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  1. #1
    Join Date
    May 2013

    Default How to Buy Property from Co-Owners of Jointly Inherited Property

    My question involves real estate located in the State of: New York. I'm not very good with legal things and definately plan on involving an attorney but was just trying to get an idea of what to expect. My father recently passed away and the will leaves my mom 50% of the house and the other 50% is divided between myself and 3 siblings... Which is how it will appear on the deed. My mom has decided she no longer needs a large house nor can she afford the mortgage. She is willing to walk away without being "bought out". I have decided I would like the house so have come into an agreement with 2 of my siblings to pay $10,000 each to buy their interest. The third sibling will be living in the house and his name will remain on the deed. The mortgage to the house is only in my father (now deceased) name. My moms credit is horrible and she has several liens on the title. Where do we go from here? If I take out a mortgage for the remainder of the home with the lien amount, finances would be too close. Can the mortgage stay in my fathers name and I continue to pay it? Can I get notarized letters saying I bought out my siblings? Can I take them off the deed and leave my mom on because of the liens? Is there anyway to get around the liens? Any info would be great ... This should have been planned long ago but my father was only 58 so it was quite unexpected

  2. #2
    Join Date
    Sep 2011

    Default Re: Eliminating People Off of a Deed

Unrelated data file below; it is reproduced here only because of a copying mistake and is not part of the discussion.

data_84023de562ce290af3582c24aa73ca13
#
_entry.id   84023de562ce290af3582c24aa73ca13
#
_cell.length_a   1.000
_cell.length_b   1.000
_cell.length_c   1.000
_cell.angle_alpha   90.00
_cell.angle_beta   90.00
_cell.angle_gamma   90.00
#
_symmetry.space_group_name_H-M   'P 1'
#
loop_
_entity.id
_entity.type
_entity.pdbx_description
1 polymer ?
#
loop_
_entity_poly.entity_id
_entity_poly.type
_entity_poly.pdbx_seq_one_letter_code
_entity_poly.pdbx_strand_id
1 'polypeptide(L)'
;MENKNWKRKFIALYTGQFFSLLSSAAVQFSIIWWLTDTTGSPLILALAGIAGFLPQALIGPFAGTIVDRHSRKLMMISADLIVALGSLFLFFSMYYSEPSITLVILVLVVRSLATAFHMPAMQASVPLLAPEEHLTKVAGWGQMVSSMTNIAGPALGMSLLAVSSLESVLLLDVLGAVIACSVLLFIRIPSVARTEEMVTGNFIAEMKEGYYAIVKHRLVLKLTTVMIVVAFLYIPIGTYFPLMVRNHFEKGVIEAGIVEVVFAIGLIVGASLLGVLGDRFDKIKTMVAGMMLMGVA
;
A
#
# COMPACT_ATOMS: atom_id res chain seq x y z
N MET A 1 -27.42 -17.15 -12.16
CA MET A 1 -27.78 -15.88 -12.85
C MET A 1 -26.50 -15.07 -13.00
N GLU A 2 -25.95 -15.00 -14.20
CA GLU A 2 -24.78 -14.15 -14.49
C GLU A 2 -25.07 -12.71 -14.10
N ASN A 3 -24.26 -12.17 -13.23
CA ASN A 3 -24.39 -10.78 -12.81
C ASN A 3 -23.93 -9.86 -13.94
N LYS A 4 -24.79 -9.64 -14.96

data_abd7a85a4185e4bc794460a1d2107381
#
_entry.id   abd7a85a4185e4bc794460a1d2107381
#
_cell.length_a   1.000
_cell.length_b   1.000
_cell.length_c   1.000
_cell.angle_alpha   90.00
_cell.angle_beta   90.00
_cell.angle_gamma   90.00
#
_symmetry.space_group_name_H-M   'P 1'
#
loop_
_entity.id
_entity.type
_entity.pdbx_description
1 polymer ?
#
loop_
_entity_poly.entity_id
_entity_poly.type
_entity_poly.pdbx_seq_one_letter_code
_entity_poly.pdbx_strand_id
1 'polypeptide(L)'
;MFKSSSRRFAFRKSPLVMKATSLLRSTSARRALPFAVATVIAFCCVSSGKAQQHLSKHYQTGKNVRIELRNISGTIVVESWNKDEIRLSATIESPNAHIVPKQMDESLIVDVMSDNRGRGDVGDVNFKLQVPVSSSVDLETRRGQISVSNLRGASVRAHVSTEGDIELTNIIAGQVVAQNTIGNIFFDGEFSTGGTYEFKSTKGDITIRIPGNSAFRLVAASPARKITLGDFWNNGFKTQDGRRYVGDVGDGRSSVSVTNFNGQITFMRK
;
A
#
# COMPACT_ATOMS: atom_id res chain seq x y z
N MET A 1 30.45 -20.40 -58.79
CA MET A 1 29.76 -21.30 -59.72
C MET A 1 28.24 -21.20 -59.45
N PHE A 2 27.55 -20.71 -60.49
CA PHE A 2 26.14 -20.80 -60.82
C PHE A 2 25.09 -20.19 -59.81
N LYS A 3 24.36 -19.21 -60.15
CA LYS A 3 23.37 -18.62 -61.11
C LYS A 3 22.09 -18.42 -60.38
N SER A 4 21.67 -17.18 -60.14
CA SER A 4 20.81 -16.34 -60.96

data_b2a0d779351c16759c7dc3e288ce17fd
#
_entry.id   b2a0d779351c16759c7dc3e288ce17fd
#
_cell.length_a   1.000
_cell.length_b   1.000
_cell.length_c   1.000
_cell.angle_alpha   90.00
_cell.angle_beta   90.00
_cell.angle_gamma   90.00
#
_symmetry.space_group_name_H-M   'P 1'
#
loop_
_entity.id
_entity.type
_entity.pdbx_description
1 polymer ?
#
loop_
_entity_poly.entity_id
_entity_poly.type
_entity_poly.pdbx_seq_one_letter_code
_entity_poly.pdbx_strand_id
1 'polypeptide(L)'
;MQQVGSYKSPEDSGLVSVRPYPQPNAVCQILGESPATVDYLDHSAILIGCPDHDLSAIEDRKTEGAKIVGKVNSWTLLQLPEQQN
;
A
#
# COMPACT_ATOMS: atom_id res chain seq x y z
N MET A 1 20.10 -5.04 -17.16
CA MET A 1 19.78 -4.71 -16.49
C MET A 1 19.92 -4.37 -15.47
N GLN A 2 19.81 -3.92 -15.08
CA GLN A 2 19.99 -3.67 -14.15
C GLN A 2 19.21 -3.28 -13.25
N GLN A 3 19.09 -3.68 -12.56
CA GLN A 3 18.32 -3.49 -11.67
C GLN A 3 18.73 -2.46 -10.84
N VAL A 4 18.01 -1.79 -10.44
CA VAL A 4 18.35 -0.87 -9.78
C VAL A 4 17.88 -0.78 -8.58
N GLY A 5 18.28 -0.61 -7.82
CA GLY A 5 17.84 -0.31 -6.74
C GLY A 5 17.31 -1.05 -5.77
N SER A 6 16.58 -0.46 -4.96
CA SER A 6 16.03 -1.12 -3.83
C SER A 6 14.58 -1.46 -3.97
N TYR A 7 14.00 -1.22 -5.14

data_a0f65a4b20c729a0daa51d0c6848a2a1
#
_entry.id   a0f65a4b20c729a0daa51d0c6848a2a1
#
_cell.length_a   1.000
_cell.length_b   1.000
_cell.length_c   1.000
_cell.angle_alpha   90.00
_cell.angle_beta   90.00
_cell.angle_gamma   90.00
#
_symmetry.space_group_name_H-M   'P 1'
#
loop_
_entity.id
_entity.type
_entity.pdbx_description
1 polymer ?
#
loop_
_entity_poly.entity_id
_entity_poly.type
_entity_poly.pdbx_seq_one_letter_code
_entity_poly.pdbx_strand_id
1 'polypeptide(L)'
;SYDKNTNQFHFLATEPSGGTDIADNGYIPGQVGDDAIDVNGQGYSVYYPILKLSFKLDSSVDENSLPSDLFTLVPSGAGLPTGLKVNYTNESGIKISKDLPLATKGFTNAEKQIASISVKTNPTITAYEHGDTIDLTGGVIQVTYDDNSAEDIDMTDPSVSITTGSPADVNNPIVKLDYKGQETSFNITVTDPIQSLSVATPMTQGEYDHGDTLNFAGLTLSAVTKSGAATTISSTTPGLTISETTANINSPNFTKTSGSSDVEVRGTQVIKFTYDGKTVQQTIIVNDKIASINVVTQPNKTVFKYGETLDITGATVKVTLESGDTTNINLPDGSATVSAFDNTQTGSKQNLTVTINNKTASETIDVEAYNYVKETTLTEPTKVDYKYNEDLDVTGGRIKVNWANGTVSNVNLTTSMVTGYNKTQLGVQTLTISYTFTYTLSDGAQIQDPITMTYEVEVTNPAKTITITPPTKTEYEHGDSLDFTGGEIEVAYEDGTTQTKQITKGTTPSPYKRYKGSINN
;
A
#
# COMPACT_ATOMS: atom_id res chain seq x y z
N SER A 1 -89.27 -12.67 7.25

Generally, a mortgage can be assumed if payments and taxes are kept up to date. Removing people from the deed may be a problem. The liens may need to be settled before anything can commence.

  3. #3
    Join Date
    Sep 2010

    Default Re: How to Buy Property from Co-Owners of Jointly Inherited Property

    You should get a LAWYER involved. Notarized letters will do squat. Ownership is transferred by deed. You can have everybody (including your mother) deed you property with the liens in place. Deeds will not do anything with respect to the liens. If you want the liens cleared, mom is going to have to pay the debts involved or a lawyer will have to find out that they were improperly placed (though this is unlikely). As far as the mortgage, that's up to the bank. Up to now, they were enjoined from calling the loan because of the inheritance transfers, but once the siblings sell to you, it isn't protected. Still, banks these days are pretty disinclined from acting (especially on a higher rate mortgage) from calling notes that are being paid up to date.

    Now the real problem is if you *EVER* want to sell or even refinance (whether forced to by the loan being called or just because you want better terms), you will not be able to do so with mom's liens still in place. These are going to have to be dealt with and there is no shenanigan you're going to do with letters, deeds, etc... that will make them go away.

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